Jinxo

Help With Debt Dispute Michigan

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10 months ago my dog was taken into an animal hospital due to low red blood cell count but otherwise completely healthy 11 year old dog. 48 Hours later he was dead. I paid a $1k deposit when first checking into the place and that is all I have paid thus far. The animal hospital never contacted me to collect and I figured it was because they acknowledge some responsibility for the dogs death, which I believe they are atleast somewhat responsible. Regardless, I got a letter from a collection agency demanding the remaining $4k payment. I may or may night hire legal help but I am first wondering some general questions:
1. At what point can a debt collection agency put a claim on my credit report? I have excellent credit and do not want to ruin it, but I cannot imagine that any collection agency can just ruin someone's credit but claiming they are owed money without having to prove it through some sort of legal process?
2. The letter said 30 days to pay up. I responded with a certified letter requesting proof of charges and their right to collect on behalf of the animal hospital. I have yet to hear back from them and received a second warning letter but not sure what to do?

Any help or insight is greatly appreciated

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1 hour ago, Jinxo said:
 

10 months ago my dog was taken into an animal hospital due to low red blood cell count but otherwise completely healthy 11 year old dog. 48 Hours later he was dead. I paid a $1k deposit when first checking into the place and that is all I have paid thus far. The animal hospital never contacted me to collect and I figured it was because they acknowledge some responsibility for the dogs death, which I believe they are atleast somewhat responsible. Regardless, I got a letter from a collection agency demanding the remaining $4k payment. I may or may night hire legal help but I am first wondering some general questions:
1. At what point can a debt collection agency put a claim on my credit report? I have excellent credit and do not want to ruin it, but I cannot imagine that any collection agency can just ruin someone's credit but claiming they are owed money without having to prove it through some sort of legal process?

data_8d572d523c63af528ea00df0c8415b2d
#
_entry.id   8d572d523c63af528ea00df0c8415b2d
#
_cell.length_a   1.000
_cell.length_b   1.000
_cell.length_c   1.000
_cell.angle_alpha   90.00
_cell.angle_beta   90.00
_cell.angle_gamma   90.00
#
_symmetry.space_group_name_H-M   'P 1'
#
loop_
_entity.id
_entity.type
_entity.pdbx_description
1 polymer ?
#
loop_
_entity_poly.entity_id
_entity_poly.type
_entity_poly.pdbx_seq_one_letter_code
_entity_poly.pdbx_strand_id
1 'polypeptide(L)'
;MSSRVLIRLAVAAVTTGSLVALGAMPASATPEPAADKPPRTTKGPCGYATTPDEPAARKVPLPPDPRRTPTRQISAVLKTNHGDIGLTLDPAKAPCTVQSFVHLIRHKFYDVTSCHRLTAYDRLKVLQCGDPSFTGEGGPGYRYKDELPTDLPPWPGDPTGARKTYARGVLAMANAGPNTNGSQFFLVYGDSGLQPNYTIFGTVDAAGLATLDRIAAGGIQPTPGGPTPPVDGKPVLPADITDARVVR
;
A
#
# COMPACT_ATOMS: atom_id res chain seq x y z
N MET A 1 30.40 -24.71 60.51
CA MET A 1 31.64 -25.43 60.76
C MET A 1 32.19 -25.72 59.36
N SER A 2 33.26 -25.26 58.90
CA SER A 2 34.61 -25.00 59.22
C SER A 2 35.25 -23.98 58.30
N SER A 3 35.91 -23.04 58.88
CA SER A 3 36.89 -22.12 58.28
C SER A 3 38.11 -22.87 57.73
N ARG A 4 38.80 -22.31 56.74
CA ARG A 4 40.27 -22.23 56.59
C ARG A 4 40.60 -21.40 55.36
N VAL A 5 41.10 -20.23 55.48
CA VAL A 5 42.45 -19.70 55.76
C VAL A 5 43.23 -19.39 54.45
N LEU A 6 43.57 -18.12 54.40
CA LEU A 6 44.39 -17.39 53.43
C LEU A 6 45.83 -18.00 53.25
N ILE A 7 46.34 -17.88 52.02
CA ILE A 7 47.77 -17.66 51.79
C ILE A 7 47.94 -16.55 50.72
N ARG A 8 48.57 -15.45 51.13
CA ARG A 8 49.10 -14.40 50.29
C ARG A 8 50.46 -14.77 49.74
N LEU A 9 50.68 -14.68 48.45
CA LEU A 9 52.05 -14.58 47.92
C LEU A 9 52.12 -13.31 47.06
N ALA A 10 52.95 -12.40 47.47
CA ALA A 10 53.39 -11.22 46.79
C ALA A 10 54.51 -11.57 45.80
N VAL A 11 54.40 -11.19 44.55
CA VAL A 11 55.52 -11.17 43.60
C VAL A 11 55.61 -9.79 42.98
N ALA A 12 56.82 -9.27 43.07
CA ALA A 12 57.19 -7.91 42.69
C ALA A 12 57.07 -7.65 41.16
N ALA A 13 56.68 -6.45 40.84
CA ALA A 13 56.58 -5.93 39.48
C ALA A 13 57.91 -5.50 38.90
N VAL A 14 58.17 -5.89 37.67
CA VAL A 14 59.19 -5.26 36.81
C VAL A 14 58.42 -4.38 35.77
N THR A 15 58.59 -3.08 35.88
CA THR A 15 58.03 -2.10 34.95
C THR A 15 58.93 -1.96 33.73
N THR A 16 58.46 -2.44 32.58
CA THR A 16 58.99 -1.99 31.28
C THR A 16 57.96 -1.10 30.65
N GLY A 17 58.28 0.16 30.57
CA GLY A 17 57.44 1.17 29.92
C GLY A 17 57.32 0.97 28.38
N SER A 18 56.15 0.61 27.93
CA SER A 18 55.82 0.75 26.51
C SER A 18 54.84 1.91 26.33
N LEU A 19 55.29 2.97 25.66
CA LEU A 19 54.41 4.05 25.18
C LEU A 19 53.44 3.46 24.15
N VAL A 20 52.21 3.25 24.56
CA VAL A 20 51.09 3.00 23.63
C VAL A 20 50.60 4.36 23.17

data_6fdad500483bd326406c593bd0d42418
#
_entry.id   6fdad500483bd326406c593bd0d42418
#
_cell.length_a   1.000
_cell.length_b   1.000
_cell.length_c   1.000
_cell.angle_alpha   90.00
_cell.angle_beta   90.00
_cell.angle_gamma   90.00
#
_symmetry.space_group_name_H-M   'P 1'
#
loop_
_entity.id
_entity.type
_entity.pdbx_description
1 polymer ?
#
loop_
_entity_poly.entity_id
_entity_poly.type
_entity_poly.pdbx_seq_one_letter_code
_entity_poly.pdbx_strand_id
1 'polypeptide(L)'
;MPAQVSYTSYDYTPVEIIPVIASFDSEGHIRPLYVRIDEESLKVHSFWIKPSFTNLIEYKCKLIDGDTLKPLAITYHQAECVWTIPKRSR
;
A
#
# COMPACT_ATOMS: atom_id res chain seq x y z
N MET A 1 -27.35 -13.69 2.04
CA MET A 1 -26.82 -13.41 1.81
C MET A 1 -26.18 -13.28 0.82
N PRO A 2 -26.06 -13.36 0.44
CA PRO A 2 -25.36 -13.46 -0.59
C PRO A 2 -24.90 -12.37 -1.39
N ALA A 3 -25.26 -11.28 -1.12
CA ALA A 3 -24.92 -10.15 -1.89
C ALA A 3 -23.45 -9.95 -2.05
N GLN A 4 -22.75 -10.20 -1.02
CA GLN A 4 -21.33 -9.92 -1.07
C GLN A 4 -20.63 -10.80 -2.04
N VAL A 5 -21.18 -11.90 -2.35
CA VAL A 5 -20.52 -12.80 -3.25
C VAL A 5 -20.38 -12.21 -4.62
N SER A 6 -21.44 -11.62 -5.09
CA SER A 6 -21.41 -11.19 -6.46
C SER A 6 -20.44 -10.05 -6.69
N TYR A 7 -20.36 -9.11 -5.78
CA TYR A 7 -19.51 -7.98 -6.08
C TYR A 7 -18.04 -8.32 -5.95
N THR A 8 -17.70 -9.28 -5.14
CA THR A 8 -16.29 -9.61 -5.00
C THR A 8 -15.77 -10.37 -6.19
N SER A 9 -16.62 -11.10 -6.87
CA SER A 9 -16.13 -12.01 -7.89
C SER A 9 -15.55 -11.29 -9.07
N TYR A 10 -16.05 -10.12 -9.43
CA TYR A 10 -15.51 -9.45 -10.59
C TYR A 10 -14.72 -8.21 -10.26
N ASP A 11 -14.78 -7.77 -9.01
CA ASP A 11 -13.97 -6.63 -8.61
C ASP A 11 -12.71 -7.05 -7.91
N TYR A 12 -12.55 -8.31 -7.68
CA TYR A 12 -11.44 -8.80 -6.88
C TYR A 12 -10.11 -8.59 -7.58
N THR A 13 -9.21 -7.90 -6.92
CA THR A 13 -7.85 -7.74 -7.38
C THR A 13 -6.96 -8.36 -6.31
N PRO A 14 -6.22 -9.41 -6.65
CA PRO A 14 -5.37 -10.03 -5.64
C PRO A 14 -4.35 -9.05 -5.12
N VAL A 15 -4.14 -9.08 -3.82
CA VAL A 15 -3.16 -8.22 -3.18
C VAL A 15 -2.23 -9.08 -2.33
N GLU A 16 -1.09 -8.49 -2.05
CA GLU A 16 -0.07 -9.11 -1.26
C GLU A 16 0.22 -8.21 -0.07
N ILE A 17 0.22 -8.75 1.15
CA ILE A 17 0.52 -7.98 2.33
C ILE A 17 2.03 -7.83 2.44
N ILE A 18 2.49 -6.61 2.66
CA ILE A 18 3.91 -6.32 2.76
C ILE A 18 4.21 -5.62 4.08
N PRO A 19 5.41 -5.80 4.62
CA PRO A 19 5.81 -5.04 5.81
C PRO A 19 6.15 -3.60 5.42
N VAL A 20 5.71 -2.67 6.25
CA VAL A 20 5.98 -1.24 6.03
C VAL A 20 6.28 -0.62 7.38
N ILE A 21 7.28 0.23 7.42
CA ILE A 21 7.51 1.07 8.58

2. The letter said 30 days to pay up. I responded with a certified letter requesting proof of charges and their right to collect on behalf of the animal hospital. I have yet to hear back from them and received a second warning letter but not sure what to do?

Any help or insight is greatly appreciated

Yeah, they could put it on your credit report.  If it is false, you can dispute with the CRAs, and if you really believe this is false, you could file a suit against the collection agency for FCRA violations if they report falsely.  This is NOT easy to do.  But then, maybe they won't put it on your credit report.  

 

I don't know exactly what was in the letter you sent them.  I hope you sent it CMRRR, and I hope you kept a copy.  If what you wrote amounts to a DV letter, and they didn't validate but continued to collect anyway, they could be liable for a violation of the FDCPA.  You need to prove it, though.  

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1 hour ago, BackFromTheDebt said:

 I hope you sent it CMRRR, and I hope you kept a copy.  If what you wrote amounts to a DV letter, and they didn't validate but continued to collect anyway, they could be liable for a violation of the FDCPA.  You need to prove it, though.  

I'm not sure what CMRRR is but I sent it from the US Postal Service Certified Mail Receipt that shows their name/address on it and the date as 6/1/20. The letter I sent requested verification of the debt, but does me sending that letter require them to WAIT before posting any debt to my credit?

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45 minutes ago, Jinxo said:

I'm not sure what CMRRR is but I sent it from the US Postal Service Certified Mail Receipt that shows their name/address on it and the date as 6/1/20. The letter I sent requested verification of the debt, but does me sending that letter require them to WAIT before posting any debt to my credit?

That is CMRRR.  Good for you.

I really don't know if vet debts are considered consumer debts or not.  For some strange reason, necessary human medical debts are NOT considered consumer debts.  They are business debts.  I don't understand the logic.  However, cosmetic surgery is considered consumer debt.  It is possible that vet debts are also not considered consumer debts.  But your local court might think they are.  Courts don't always agree.  For example, some courts consider student loans to be consumer debts, while others do not.  

If the vet debts are consumer debts, then they have violated the FDCPA by continuing to collect after your DV letter.  If not, then they haven't violated consumer laws.  The law seems to be a bit grey in this point, unless there is case law I can't find easily with Google.    

What does that mean?

You are liable for vet bills.  If you believe your dog's death was a result of malpractice, then you have a counterclaim of malpractice, which could wipe out the debt and maybe they would have to pay you.  However, the burden is on you to show malpractice.  

The fact that they didn't send you the bill before going to collections is a horrible business practice, but they haven't broken any laws by doing so.  

If the local court thinks this is a consumer debt, then you have a claim against the collection agency.  

Generally, if you get a bill, you have a certain amount of time to contest the bill.  They cannot sue you for account stated if they never sent the bill, though.  They CAN sue you for not paying vet services.  

What would I do in your shoes?

Well, I wouldn't pay a bill when I have never even seen the bill.  If they won't send you a copy of the bill, you have no way of knowing if the charges are valid.  I wouldn't pay them.  You asked for the bill, and never got it.  You could call them or send them a letter saying you won't pay a bill you have never seen.